The bar was set high for Brian Urlacher when he joined the Chicago Bears as a first-round middle linebacker back in 2000.
Few teams are as closely identified with one position as the Bears are at middle linebacker with players like Bill George, Dick Butkus and Mike Singletary personifying the Monsters of the Midway on the way to Hall of Fame careers.
Urlacher lived up to that lofty standard and will join that talented trio in Canton when he is inducted into the hall on Saturday.
“It wasn’t even on my mind when I played,” Urlacher said after getting voted into the hall on his first try in February. “I didn’t think this would ever be a possibility. So many things have to go right. You have to stay healthy, you have to play well, you’ve got to win some games, do some things. This is the summit of playing football right here.”
Urlacher did not make himself available for interviews leading up to inductions.
Urlacher was a different type of middle linebacker than his predecessors in Chicago, the perfect piece in the NFL of the 2000s with the speed and coverage skills that allowed him to play safety in college. That helped him match up against running backs and tight ends and roam sideline to sideline.
He also had the ability to drop deep into coverage, making him the perfect middle linebacker on coach Lovie Smith’s Tampa 2 defense that Urlacher helped make so stout in Chicago on the way to a Super Bowl appearance following the 2006 season.
“I’ve had an opportunity to be around so many great linebackers, but some of them are just made for the position,” Smith said. “Derrick Brooks is made to be a Will linebacker, an outside guy in our system. Brian Urlacher, you can’t draw it up any better. Everybody knew that he looked the part and he played the part.”
Smith knew about Urlacher’s physical talents when he arrived as the new coach in Chicago in 2004 after Urlacher had made the Pro Bowl in each of his first four seasons, and was a two-time All-Pro. An early team meeting taught him about Urlacher’s mentality when he told the defense he expected the unit to lead the league in turnovers. Urlacher stayed after and set the tone for those dominant Bears defenses.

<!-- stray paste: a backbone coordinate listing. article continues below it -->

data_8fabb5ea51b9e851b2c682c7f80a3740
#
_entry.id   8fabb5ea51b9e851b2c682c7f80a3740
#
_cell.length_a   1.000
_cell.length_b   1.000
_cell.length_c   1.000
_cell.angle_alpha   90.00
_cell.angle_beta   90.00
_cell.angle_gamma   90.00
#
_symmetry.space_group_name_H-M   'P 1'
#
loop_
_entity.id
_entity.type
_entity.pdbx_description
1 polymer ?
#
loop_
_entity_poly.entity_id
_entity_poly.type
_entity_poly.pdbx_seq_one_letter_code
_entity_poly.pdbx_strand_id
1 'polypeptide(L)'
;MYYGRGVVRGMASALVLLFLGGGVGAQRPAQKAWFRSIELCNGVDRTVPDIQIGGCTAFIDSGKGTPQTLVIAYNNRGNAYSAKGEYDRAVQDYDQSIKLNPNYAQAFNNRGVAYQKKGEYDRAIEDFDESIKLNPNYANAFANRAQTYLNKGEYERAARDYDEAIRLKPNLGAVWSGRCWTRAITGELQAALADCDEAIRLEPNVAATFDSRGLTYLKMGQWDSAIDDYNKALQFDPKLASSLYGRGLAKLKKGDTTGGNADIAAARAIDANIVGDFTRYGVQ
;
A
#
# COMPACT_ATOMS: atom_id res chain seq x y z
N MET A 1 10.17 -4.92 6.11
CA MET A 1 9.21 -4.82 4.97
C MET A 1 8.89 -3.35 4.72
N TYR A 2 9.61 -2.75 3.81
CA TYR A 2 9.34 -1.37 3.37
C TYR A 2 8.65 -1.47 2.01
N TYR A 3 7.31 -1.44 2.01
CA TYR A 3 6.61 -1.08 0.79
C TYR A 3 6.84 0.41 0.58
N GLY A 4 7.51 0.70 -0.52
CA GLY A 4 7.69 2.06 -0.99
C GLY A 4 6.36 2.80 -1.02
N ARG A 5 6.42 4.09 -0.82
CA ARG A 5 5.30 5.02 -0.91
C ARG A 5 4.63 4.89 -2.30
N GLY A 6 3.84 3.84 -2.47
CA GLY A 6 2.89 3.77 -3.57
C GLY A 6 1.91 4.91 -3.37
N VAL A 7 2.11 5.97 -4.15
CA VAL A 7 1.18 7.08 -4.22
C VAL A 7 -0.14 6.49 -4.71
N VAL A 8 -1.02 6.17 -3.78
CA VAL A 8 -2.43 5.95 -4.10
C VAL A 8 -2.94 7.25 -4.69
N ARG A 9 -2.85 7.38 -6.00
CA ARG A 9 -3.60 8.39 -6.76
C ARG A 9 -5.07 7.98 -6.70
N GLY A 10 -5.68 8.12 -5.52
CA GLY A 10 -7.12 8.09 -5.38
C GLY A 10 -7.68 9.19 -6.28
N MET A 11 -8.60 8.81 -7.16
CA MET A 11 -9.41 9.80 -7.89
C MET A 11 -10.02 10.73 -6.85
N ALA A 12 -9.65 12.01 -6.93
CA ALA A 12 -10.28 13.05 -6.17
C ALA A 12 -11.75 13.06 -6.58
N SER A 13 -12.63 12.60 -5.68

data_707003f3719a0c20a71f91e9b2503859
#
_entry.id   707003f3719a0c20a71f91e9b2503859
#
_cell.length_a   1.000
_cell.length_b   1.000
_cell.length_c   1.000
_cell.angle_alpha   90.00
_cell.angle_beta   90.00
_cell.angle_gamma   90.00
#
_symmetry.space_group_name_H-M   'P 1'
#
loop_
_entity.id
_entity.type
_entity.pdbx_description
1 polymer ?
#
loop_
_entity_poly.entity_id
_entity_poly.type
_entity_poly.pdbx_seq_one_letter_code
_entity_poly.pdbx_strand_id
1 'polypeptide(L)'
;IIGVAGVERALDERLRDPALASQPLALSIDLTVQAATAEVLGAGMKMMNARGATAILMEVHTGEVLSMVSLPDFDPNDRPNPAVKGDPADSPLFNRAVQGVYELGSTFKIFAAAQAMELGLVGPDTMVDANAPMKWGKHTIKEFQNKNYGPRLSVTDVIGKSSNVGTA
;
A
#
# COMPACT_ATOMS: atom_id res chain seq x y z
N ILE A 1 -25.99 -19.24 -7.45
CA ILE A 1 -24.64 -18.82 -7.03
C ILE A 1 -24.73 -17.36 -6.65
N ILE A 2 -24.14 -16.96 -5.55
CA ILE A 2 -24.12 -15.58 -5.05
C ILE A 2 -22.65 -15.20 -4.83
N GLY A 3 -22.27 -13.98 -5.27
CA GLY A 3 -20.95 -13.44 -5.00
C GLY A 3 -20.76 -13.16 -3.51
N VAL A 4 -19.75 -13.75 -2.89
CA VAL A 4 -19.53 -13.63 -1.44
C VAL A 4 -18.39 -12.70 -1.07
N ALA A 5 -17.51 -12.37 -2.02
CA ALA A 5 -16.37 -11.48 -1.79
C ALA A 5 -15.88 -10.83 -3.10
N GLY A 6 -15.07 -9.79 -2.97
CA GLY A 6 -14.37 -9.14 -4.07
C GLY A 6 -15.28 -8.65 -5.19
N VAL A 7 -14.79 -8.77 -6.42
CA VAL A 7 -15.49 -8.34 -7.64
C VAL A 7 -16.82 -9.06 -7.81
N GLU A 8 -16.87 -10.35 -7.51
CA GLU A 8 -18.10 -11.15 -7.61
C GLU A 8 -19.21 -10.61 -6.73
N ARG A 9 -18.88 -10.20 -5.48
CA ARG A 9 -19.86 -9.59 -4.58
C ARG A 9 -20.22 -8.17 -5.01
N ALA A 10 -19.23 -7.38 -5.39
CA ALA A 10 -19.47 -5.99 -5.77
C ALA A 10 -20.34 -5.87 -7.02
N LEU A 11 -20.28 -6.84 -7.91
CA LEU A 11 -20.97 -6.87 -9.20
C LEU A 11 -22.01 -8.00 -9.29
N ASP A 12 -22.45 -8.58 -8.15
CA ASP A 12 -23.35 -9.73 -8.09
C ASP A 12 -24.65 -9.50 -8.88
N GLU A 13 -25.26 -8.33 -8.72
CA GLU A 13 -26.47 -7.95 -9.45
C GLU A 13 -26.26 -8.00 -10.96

“He said: ‘Coach, let me get this right. In order for us to lead the league we have to wait for the offense to turn the ball over?'” Smith recalled. “That was the first time I’d looked at it that way. Brian called it a takeaway on the defensive side of the ball. The offense turns the ball over. Defensively, your job is to take the ball away every time. No one bought into us taking the ball away as much as Brian did.”
No defense took the ball away more than the Bears in the nine seasons Smith and Urlacher were together, with 292 takeaways. No linebacker other than fellow 2018 Hall of Fame inductee Ray Lewis took the ball away more than Urlacher during his 13-year career: 22 interceptions and 16 fumble recoveries.
Urlacher also had 41½ sacks and finished his career as the Bears’ all-time leading tackler. He won awards as the top defensive rookie in 2000, Defensive Player of the Year in 2005, earned five All-Pro selections, eight Pro Bowl bids and helped the Bears win four division titles.
“Brian was the best,” said Packers quarterback and longtime NFC North rival Aaron Rodgers. “He was probably one of the smartest players I ever played against. Just a great feel for the scheme, the game, reading his keys. Just incredibly instinctual player. Great hands. Average elusiveness, I can say that, because I tackled him one time. But one of the best to ever do it at that position in an era where some of the louder guys maybe got the attention — expecting the middle linebacker to be a loud yeller or rah-rah guy. Brian went about it in a very classy way. Played the game the right way and was an incredible player.”
Urlacher was not always destined for greatness. He was lightly recruited out of high school and ended up at New Mexico after Texas Tech didn’t offer him a scholarship.
But he thrived with the Lobos and made himself a first-round pick.
“I’ve had some great freshmen, but from the minute he arrived, every coach stood up and took notice,” former New Mexico coach Dennis Franchione said. “I remember sometime in the first 10 days of two-a-days, six of the nine assistant coaches came in — although independently, I didn’t think they talked about it — they said, ‘Coach, when are you going to play Urlacher.’ And I said, ‘I’m not sure yet.’ They said, ‘I’ll take him at my position.’ I think that was everybody except the quarterback coach, the line coach and the receivers coach. That’s how versatile he was. …
“He was a heat-seeking missile from the time he arrived on campus. Not only that, he was a really coachable, bright young man. Made other people better. You can just go on and on about him.”
AP Sports Writer Andrew Seligman contributed to this report.